* If the remaining owners do not wish to purchase, either singly or together, or the lender will not increase the lending to enable them to do so, then the share may be offered on the open market.
* If no purchaser for the share can be found within a period of four months then the seller can require that the whole property is sold, each owner receiving their share of the remaining equity.
4. In the event that an owner wishes to vacate the property but retain their stake in it, he or she may rent out their part.
5. All owners agree to put in place and maintain life and critical illness insurance to the value of their share of the mortgage. Where an owner is unable to obtain cover due to medical reasons, he/she must advise the other co-owners. They may proceed at their discretion.
6. All owners undertake to put in place and maintain Accident, Sickness and Unemployment protection cover, sufficient to cover their share of the mortgage payments..
7. In the event of the death of one of the owners, his/her estate will be required to meet the cost of the deceased’s share of the monthly mortgage payment until redeemed (policy will be payable to the estate/beneficiaries). Their estate must offer their interest in the property, firstly to the other owners at the current market rate and, if they are not willing/able to purchase, then the estate may seek another purchaser – or indeed rent until a purchaser can be found.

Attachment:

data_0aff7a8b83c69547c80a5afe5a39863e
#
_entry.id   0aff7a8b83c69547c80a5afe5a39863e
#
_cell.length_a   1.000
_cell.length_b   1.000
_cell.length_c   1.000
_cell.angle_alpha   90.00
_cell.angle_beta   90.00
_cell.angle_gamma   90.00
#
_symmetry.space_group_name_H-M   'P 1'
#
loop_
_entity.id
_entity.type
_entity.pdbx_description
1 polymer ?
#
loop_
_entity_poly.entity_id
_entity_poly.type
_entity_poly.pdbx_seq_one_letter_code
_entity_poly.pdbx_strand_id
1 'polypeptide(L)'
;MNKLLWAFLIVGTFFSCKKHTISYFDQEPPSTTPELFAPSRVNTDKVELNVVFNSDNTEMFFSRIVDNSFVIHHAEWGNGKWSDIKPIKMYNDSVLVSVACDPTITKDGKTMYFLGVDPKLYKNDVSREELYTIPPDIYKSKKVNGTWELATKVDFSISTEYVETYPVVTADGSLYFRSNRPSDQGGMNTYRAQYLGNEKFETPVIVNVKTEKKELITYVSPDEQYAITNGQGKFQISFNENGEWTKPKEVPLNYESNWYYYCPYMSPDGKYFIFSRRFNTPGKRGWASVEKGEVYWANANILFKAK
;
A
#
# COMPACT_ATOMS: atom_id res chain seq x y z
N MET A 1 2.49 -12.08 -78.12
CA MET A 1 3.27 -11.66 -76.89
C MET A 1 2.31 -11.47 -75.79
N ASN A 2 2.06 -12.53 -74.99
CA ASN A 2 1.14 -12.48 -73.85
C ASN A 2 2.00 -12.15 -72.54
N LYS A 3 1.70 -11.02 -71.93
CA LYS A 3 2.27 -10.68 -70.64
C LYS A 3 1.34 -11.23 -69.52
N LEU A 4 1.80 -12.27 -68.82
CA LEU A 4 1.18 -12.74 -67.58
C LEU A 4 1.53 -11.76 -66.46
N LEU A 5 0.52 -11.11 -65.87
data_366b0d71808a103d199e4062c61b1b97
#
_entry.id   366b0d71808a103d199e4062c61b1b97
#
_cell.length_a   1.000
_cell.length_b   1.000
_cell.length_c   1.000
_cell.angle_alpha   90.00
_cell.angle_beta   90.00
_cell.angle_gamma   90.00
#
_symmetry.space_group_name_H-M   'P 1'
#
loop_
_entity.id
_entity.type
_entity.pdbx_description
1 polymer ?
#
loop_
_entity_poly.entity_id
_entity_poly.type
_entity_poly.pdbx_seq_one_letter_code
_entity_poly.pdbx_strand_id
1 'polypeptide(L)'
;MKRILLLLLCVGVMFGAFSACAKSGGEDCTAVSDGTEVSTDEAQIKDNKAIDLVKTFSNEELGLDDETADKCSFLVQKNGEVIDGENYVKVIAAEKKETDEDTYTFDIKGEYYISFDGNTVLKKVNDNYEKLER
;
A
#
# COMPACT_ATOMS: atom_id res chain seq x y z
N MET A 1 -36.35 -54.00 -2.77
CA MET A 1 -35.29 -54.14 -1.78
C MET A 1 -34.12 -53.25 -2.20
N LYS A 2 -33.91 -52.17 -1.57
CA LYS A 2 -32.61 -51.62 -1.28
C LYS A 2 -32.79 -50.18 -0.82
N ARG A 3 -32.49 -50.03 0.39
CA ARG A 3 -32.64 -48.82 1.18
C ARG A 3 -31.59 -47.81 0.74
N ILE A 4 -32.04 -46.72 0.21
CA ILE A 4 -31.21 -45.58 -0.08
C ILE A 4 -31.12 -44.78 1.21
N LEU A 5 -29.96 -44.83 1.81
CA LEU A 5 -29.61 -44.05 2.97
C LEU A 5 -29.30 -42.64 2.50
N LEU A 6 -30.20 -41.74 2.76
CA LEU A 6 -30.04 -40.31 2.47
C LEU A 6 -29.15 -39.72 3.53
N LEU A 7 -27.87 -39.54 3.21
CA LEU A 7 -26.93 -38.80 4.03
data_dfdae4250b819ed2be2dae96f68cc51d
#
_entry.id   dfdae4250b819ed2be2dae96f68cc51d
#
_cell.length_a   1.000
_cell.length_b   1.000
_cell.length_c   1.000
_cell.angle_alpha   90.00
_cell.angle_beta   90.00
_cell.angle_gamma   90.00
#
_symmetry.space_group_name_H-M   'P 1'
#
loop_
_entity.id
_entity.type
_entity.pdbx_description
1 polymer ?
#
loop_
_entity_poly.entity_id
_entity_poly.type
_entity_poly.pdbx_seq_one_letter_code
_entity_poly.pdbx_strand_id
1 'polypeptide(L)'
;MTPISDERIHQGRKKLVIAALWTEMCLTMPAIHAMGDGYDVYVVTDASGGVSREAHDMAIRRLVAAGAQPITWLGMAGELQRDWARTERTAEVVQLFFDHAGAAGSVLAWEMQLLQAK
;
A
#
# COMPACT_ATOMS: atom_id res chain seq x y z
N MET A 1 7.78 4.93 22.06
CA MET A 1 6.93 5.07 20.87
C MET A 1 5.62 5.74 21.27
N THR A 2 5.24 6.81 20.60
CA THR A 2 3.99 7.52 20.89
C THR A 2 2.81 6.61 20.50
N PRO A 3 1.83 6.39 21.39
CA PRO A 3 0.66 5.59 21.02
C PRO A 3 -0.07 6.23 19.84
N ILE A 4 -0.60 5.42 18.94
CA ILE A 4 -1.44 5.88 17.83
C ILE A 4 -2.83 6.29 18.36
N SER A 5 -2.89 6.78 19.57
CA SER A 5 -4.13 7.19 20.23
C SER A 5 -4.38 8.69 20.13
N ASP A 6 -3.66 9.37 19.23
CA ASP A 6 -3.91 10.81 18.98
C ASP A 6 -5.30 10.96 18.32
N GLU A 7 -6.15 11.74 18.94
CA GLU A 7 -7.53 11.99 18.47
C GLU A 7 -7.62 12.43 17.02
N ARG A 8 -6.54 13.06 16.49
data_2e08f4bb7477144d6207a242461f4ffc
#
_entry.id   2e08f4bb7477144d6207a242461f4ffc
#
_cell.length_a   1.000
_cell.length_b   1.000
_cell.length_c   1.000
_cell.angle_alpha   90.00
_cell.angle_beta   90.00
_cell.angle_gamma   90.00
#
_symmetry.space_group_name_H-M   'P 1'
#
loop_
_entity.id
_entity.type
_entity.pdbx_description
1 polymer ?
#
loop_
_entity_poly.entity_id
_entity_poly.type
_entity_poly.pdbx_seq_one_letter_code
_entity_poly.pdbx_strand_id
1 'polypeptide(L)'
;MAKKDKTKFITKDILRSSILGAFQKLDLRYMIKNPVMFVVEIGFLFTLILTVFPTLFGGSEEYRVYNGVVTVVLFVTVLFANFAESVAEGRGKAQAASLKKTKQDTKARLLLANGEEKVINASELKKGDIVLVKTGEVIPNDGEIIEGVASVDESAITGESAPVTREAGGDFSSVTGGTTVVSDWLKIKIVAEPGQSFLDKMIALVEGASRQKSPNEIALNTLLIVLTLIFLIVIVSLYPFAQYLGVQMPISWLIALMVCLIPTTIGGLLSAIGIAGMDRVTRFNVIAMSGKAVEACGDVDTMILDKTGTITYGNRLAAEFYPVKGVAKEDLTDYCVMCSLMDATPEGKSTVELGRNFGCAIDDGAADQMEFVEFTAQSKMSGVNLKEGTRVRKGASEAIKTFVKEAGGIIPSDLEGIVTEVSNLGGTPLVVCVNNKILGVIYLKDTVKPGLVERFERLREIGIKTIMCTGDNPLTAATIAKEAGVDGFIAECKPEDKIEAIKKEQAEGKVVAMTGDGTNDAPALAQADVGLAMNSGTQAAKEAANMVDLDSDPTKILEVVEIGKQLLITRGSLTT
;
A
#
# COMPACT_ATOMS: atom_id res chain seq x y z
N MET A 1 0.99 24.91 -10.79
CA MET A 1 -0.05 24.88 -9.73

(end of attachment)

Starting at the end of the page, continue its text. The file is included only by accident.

8. In the event of a successful claim for critical illness being paid, the policy holder agrees to use the funds received to repay their share of the mortgage.
9. If one of the owners deliberately goes into default by absenting themselves without making arrangements to maintain their share of the mortgage – subject to a time-limit of two months, then the remaining owners can rent the absent party’s space (paying his/her share of the mortgage and retaining any profit for the aggravation) or purchase or sell his/her share of the property at the current market rate. Any residual monies, after deduction of reasonable expenses, will be placed, where possible, in the bank account of the absconder.
10. If one of the owners is in breach of the Agreement by failing to make their share of either the mortgage repayments or insurance premiums, then the other owner/s either singly or together can require that person to remedy the situation and should they fail to comply within a period of two months from the onset of the default, force the sale of the share of the defaulting owner as if they had absented themselves.
11. The owners will open a joint bank account or designate an account for the purpose of the payment of mortgage repayments and any insurance premiums. Each owner is responsible for making a timely payment into the account to cover his/her share of the above payments. Please note that it is not compulsory to open a joint account and a designated account of one of the applicants may be used until one is open.